There are lots of reasons not to go to war – the tools of negotiation not having been fully exhausted yet, the potential loss of life, the financial expenses incurred, and the psychological impact of battle on military personnel and civilians alike to name a few. The life of Howard Zinn (1922-2010) was not one I had come across before seeing The Time of Our Lies – but his political views are certainly intriguing, even if they become rather preachy in this production’s closing scene. Nonetheless, at least one can easily grasp and comprehend his viewpoints and philosophy, irrespective of whether one agrees with them or not.
Zinn (the show’s director Ché Walker at the performance I attended, Daniel Benzali having been indisposed) fought, as so many people of his generation did, in World War Two, although his experiences, far from fuelling a desire for more combat, made him want to strive for peace wherever possible instead. I wouldn’t quite say, judging from this production, that he was an all-out pacifist, but his opinion was certainly against the grain of the typical American expressions of patriotism. Not that he hated his country, but rather saw alternative solutions to conflict than blowing things up with all the devastation that results.
One of his arguments is that civil disobedience isn’t nearly as much a concern as civil obedience – a tendency to not act against what the government of the day is trying (or not trying) to do because people don’t believe they can make a substantial difference. It is rather different in the armed forces, where one must carry out orders or suffer very severe consequences, but the show also talks about a military exercise on a town in France. In short, it was obliterated – opposing forces, ‘friendly’ forces, civilians, the lot.
A supporting cast of six (in the order listed in the programme, Alvaro Flores, Lanna Joffrey, Trang Le, Claire Lebowitz King, Anais Lone, Jessye Romeo) keep the stage busy with incomings and outgoings, utilising the auditorium’s various entrance/exits. Every so often I got the feeling that the stage was busy for busyness’ sake. Different types of dramatic effect are evident in this relatively short play – Zinn’s direct addresses to the audience help to maintain interest, whilst others engage in a round of call and response, highlighting how ruthless military operations are.
There’s not much to speak of in terms of set, though the lighting (Arnim Freiss) is very effective – and the only memorable costumes were military khaki uniforms. Flores puts on a convincing impersonation of the 45th President of the United States, without the makeup and wigs of Saturday Night Live sketches, ostensibly to provide a further example of how military superiority is used for less than helpful purposes. The play progresses at a steady pace, allowing some time for the audience to reflect on what are sometimes very deep and meaningful assertions.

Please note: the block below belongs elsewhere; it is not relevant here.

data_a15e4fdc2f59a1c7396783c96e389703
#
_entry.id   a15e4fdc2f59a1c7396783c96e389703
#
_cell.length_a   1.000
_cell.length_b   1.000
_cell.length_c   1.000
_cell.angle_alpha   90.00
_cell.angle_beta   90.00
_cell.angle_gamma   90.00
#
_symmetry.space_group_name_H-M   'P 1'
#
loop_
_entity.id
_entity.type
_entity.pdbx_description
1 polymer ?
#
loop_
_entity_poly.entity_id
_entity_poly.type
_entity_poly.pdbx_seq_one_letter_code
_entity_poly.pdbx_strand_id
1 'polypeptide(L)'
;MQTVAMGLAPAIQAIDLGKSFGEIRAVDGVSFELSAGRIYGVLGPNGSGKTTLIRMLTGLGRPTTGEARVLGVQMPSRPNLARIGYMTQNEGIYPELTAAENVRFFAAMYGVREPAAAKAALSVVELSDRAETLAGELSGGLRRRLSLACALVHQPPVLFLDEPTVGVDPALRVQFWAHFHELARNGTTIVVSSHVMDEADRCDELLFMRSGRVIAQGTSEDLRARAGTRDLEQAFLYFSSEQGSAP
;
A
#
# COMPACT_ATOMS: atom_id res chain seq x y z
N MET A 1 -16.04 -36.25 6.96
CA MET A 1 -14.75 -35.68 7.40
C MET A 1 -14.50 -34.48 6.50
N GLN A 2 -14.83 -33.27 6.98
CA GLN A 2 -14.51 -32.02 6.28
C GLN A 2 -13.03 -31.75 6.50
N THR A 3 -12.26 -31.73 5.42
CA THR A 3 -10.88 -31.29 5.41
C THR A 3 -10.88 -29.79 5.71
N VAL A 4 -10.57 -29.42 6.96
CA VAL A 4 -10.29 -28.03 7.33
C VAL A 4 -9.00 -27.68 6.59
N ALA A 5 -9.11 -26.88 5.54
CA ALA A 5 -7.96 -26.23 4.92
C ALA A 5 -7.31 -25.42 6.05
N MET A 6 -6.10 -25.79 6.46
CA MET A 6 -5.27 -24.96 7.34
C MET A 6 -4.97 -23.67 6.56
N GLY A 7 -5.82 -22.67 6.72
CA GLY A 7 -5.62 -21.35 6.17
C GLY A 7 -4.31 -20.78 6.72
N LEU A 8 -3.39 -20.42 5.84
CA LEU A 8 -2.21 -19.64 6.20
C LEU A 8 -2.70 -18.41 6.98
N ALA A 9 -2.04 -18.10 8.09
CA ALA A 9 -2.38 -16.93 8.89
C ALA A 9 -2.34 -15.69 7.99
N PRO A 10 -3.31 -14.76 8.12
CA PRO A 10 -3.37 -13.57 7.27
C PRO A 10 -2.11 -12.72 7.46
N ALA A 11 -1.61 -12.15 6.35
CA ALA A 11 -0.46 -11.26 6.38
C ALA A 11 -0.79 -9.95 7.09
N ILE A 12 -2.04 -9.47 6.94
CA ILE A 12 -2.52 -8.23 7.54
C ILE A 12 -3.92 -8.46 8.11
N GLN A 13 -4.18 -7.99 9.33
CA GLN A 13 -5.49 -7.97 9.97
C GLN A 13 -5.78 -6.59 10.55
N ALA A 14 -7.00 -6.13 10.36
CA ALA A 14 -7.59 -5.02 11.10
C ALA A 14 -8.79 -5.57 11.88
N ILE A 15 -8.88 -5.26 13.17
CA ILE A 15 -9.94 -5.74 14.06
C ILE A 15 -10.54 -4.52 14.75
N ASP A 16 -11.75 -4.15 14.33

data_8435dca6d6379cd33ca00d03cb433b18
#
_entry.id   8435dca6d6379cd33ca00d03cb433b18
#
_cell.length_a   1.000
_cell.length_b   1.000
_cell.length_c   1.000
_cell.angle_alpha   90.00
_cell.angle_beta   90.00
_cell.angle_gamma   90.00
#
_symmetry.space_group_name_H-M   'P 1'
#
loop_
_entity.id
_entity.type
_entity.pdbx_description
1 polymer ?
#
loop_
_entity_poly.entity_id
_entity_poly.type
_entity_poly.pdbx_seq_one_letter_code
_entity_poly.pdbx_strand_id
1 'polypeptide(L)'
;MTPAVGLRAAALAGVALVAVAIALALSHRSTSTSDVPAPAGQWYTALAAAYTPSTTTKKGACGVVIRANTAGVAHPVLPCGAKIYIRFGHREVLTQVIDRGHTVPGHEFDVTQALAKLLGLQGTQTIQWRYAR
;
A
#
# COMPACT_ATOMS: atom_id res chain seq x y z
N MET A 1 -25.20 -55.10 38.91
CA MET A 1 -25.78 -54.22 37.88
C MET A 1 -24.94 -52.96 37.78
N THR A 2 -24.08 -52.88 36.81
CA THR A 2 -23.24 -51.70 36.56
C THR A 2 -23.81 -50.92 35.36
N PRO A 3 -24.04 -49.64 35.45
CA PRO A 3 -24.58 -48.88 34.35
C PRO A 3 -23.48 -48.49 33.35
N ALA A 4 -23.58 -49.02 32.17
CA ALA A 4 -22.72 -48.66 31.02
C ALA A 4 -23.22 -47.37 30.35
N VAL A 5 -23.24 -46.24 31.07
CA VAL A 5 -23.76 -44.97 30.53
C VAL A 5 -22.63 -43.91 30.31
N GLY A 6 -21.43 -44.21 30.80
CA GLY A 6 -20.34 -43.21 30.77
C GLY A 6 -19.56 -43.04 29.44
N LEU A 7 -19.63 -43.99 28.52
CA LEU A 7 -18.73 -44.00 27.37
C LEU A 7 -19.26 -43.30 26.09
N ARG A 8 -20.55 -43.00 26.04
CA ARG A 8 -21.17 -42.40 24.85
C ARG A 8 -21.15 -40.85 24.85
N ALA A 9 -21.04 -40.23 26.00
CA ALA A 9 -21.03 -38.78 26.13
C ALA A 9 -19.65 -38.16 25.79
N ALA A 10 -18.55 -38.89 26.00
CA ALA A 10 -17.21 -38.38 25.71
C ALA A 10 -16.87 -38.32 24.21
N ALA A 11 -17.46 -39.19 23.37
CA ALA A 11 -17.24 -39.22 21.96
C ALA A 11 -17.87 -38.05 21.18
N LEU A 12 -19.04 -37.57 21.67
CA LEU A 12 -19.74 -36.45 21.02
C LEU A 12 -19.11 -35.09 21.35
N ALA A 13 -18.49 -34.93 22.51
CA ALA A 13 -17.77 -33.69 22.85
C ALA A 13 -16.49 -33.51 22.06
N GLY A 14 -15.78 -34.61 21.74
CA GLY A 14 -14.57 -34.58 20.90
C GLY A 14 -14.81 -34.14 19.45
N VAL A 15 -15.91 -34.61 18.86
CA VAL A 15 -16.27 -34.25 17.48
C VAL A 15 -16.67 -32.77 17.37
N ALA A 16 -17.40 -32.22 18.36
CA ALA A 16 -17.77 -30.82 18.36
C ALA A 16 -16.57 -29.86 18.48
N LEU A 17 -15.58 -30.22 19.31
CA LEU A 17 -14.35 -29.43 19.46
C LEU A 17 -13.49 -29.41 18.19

That said, it does eventually make the same ‘war is bad’ point repeatedly, albeit using vastly different examples and situations. Some lyrics are in a different language, and it would have been good to have some way of knowing what those words meant. Part of me wonders whether this play may work better stripped down further, a monologue with Zinn talking for an hour, setting out and building up an argument in favour of ending needless devastation everywhere. Intellectually stimulating, an ethereal atmosphere is created that counterbalances the gravity of the narrative – food for thought in this persuasive and philosophical production.
Review by Chris Omaweng
The Time Of Our Lies explores Zinn’s personal history, including being a soldier who dropped bombs on Royan, France in WW2 This fateful moment troubled him for the rest of his days and shaped the man who would become a moral compass for the United States in ways that are more relevant today than ever before.
The Time Of Our Lies is a battle cry for democracy, transparency, and inclusion. The play embodies Zinn’s battle for social justice and his lifelong struggle against false historical narratives written by those in power that poison the well for true democracy.
HOWARD ZINN | Press Night MARTINA LAIRD (DANIEL BENZALI)
ENSEMBLE | ALVARO FLORES, LANNA JOFFREY, JESSYE ROMEO, CLAIRE LEBOWITZ-KING, TRANG LE & ANAIS LONE
WRITER & PRODUCER I BIANCA BAGATOURIAN
DIRECTOR – CHÉ WALKER
COMPOSER – SHEILA ATIM
CHOREOGRAPHER – BONNIE ODDIE
VIDEO COMPOSER – GAMAL CHASTEN
VIDEO CHOREOGRAPHER – MAUREEN FLEMING
How It Is Productions in association with Park Theatre present
The Time Of Our Lies
By Bianca Bagatourian
THE TIME OF OUR LIES
Venue: Park200, Park Theatre, Clifton Terrace, Finsbury Park, N4 3JP
Dates: 30 Jul – 10 Aug 2019
Press night: Thu 1 Aug, 7pm
Age guidance: 12+